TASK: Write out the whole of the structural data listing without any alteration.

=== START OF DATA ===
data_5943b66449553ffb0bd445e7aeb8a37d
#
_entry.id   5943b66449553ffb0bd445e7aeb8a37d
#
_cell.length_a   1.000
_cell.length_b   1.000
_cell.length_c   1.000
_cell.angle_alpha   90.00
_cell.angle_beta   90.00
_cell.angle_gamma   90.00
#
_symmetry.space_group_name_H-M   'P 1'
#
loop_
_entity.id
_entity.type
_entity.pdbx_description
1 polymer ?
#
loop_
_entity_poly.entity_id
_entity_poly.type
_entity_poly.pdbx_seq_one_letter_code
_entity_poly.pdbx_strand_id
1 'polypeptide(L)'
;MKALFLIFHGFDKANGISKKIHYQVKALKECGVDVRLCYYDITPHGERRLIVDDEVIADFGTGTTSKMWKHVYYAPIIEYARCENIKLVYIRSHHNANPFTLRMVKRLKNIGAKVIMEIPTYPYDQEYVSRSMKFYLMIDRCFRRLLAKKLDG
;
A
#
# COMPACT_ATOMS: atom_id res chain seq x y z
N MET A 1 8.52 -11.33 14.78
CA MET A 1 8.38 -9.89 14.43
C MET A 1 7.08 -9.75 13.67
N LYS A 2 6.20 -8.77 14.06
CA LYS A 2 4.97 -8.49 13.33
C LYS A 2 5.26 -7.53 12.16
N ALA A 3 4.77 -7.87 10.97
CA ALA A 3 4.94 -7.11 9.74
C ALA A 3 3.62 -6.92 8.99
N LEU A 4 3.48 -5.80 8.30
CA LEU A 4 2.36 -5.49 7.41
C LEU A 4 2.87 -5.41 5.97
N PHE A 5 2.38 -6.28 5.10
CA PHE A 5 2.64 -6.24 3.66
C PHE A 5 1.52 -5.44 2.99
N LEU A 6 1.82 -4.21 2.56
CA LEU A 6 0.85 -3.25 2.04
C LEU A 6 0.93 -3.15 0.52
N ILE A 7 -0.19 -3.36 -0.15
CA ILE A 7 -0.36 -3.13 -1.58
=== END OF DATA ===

data_5943b66449553ffb0bd445e7aeb8a37d
#
_entry.id   5943b66449553ffb0bd445e7aeb8a37d
#
_cell.length_a   1.000
_cell.length_b   1.000
_cell.length_c   1.000
_cell.angle_alpha   90.00
_cell.angle_beta   90.00
_cell.angle_gamma   90.00
#
_symmetry.space_group_name_H-M   'P 1'
#
loop_
_entity.id
_entity.type
_entity.pdbx_description
1 polymer ?
#
loop_
_entity_poly.entity_id
_entity_poly.type
_entity_poly.pdbx_seq_one_letter_code
_entity_poly.pdbx_strand_id
1 'polypeptide(L)'
;MKALFLIFHGFDKANGISKKIHYQVKALKECGVDVRLCYYDITPHGERRLIVDDEVIADFGTGTTSKMWKHVYYAPIIEYARCENIKLVYIRSHHNANPFTLRMVKRLKNIGAKVIMEIPTYPYDQEYVSRSMKFYLMIDRCFRRLLAKKLDG
;
A
#
# COMPACT_ATOMS: atom_id res chain seq x y z
N MET A 1 8.52 -11.33 14.78
CA MET A 1 8.38 -9.89 14.43
C MET A 1 7.08 -9.75 13.67
N LYS A 2 6.20 -8.77 14.06
CA LYS A 2 4.97 -8.49 13.33
C LYS A 2 5.26 -7.53 12.16
N ALA A 3 4.77 -7.87 10.97
CA ALA A 3 4.94 -7.11 9.74
C ALA A 3 3.62 -6.92 8.99
N LEU A 4 3.48 -5.80 8.30
CA LEU A 4 2.36 -5.49 7.41
C LEU A 4 2.87 -5.41 5.97
N PHE A 5 2.38 -6.28 5.10
CA PHE A 5 2.64 -6.24 3.66
C PHE A 5 1.52 -5.44 2.99
N LEU A 6 1.82 -4.21 2.56
CA LEU A 6 0.85 -3.25 2.04
C LEU A 6 0.93 -3.15 0.52
N ILE A 7 -0.19 -3.36 -0.15
CA ILE A 7 -0.36 -3.13 -1.58